Woodmen of the World
Some of the most recognizable tombstones found in Florida cemeteries are those that belong to the Woodmen of the World(WOW) organization. On June 6, 1890, Joseph Cullen Root, a native of Lyons, Iowa, founded Woodmen of the World in Omaha, Nebraska. The organization was originally open to white males aged eighteen to forty-five from the twelve healthiest states, and specifically excluded men with hazardous jobs like train brakeman, gunpowder factory employee, bartender and even professional baseball player.
Although its membership is modest, it is one of the best represented organizations in the cemetery. Why? Because until the 1920's, membership in the Woodmen of the World, provided each member with a tombstone. Even today, the insurance company claims that "no Woodman shall rest in an unmarked grave." At first the company provided the tombstone designs directly to local manufacturers, but they soon discovered that it was easier to have local suppliers handle the design, and setting of the tombstones.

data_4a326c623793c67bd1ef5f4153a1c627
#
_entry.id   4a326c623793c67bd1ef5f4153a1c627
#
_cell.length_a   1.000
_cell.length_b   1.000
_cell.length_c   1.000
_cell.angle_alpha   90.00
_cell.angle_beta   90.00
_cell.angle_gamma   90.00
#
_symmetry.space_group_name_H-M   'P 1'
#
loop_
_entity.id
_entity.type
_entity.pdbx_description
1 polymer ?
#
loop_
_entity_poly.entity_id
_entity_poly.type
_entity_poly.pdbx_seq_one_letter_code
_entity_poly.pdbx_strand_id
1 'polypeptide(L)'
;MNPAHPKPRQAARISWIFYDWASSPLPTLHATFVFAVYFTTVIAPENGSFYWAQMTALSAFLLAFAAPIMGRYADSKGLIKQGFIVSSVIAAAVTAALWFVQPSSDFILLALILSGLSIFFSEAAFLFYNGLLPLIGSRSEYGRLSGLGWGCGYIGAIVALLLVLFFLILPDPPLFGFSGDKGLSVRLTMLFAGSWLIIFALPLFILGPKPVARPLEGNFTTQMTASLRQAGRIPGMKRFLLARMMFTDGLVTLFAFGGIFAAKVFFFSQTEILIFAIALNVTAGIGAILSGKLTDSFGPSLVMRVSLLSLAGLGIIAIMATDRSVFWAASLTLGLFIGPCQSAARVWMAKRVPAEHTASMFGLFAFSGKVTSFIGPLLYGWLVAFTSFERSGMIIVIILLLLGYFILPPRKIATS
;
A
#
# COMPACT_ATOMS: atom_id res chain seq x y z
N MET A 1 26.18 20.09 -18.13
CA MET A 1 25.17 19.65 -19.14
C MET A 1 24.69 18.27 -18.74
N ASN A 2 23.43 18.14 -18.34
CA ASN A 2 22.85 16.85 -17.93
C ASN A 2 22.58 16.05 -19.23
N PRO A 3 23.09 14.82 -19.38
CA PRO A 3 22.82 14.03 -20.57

Although WOW was primarily an insurance company, its founder established a variety of ceremonies and rituals, and adopted a number of symbols because of his history with other fraternal organizations including Odd Fellows, Freemasons and Knights of Pythias. Many of the symbols were formalized at the Woodmen Sovereign Camp in 1899, when the tree stump was officially adopted to symbolize equality and commonwealth.
The tombstones usually contain the Latin phrase Dum Tacet Clamet which means "Though silent, he speaks" or more commonly "Gone but not forgotten" . Also found on the stones are a dove with an olive branch(peace) and an ax, beetle and wedge, which according to Root, symbolize workmanship and progress of culture.